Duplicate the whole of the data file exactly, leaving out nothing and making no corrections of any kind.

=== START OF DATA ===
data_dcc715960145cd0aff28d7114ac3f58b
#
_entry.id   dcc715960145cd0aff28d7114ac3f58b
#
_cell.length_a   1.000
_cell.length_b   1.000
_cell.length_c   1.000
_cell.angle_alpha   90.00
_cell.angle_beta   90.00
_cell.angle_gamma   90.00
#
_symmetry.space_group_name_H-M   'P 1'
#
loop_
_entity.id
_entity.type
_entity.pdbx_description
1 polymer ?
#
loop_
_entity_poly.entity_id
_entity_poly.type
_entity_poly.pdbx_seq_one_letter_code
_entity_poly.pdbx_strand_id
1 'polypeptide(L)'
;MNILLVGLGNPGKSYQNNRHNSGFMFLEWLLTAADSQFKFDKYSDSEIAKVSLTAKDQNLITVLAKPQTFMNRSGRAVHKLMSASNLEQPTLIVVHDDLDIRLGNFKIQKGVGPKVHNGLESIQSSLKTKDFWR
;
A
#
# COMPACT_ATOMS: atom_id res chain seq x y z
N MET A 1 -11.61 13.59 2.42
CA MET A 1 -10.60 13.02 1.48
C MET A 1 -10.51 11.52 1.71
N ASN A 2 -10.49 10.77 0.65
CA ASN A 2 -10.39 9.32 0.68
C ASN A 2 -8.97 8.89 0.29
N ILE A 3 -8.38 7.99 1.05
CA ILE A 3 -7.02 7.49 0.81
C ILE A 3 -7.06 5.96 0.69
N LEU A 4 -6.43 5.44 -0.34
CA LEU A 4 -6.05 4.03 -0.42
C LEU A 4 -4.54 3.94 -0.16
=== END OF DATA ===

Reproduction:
data_dcc715960145cd0aff28d7114ac3f58b
#
_entry.id   dcc715960145cd0aff28d7114ac3f58b
#
_cell.length_a   1.000
_cell.length_b   1.000
_cell.length_c   1.000
_cell.angle_alpha   90.00
_cell.angle_beta   90.00
_cell.angle_gamma   90.00
#
_symmetry.space_group_name_H-M   'P 1'
#
loop_
_entity.id
_entity.type
_entity.pdbx_description
1 polymer ?
#
loop_
_entity_poly.entity_id
_entity_poly.type
_entity_poly.pdbx_seq_one_letter_code
_entity_poly.pdbx_strand_id
1 'polypeptide(L)'
;MNILLVGLGNPGKSYQNNRHNSGFMFLEWLLTAADSQFKFDKYSDSEIAKVSLTAKDQNLITVLAKPQTFMNRSGRAVHKLMSASNLEQPTLIVVHDDLDIRLGNFKIQKGVGPKVHNGLESIQSSLKTKDFWR
;
A
#
# COMPACT_ATOMS: atom_id res chain seq x y z
N MET A 1 -11.61 13.59 2.42
CA MET A 1 -10.60 13.02 1.48
C MET A 1 -10.51 11.52 1.71
N ASN A 2 -10.49 10.77 0.65
CA ASN A 2 -10.39 9.32 0.68
C ASN A 2 -8.97 8.89 0.29
N ILE A 3 -8.38 7.99 1.05
CA ILE A 3 -7.02 7.49 0.81
C ILE A 3 -7.06 5.96 0.69
N LEU A 4 -6.43 5.44 -0.34
CA LEU A 4 -6.05 4.03 -0.42
C LEU A 4 -4.54 3.94 -0.16